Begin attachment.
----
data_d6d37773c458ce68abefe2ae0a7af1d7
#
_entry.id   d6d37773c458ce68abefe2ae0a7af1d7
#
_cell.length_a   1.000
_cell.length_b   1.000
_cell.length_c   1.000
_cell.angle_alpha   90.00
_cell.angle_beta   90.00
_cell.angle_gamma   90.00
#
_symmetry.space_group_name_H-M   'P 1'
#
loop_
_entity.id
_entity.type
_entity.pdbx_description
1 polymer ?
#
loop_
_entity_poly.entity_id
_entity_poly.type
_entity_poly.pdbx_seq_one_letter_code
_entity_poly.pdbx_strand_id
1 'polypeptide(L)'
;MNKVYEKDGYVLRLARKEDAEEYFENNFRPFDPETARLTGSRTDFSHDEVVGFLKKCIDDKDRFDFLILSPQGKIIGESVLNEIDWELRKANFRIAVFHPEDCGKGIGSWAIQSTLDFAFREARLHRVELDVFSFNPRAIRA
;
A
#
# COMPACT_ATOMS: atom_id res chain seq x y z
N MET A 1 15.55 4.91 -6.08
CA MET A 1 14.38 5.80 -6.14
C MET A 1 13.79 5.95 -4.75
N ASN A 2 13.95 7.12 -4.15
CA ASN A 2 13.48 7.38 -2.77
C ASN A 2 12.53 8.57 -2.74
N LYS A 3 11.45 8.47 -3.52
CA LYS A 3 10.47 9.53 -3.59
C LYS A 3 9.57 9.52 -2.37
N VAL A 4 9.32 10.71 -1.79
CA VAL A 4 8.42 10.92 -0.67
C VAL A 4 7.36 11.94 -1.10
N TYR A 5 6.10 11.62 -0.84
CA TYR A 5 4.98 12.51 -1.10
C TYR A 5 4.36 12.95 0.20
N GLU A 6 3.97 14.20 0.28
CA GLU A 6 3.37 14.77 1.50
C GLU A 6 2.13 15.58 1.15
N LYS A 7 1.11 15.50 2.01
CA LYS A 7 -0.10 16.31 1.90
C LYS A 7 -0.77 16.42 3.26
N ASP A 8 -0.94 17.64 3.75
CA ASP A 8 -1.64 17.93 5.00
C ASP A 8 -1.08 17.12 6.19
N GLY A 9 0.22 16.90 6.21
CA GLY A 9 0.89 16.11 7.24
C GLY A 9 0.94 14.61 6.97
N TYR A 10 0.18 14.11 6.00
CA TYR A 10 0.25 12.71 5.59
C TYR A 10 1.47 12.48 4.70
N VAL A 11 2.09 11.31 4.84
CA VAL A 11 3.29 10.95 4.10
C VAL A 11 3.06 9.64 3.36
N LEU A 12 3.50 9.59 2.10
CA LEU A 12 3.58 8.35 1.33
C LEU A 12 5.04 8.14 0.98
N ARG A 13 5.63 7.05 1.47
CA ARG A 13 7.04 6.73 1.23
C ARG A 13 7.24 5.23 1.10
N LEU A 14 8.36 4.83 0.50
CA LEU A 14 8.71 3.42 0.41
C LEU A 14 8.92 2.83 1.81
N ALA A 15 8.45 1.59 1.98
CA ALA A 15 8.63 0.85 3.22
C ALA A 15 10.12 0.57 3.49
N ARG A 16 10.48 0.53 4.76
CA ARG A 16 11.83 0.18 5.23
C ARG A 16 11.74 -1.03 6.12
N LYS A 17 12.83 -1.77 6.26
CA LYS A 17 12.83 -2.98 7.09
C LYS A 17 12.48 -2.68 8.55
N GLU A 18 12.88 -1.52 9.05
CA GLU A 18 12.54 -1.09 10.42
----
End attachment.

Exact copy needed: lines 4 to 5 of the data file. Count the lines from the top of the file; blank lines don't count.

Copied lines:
#
_cell.length_a   1.000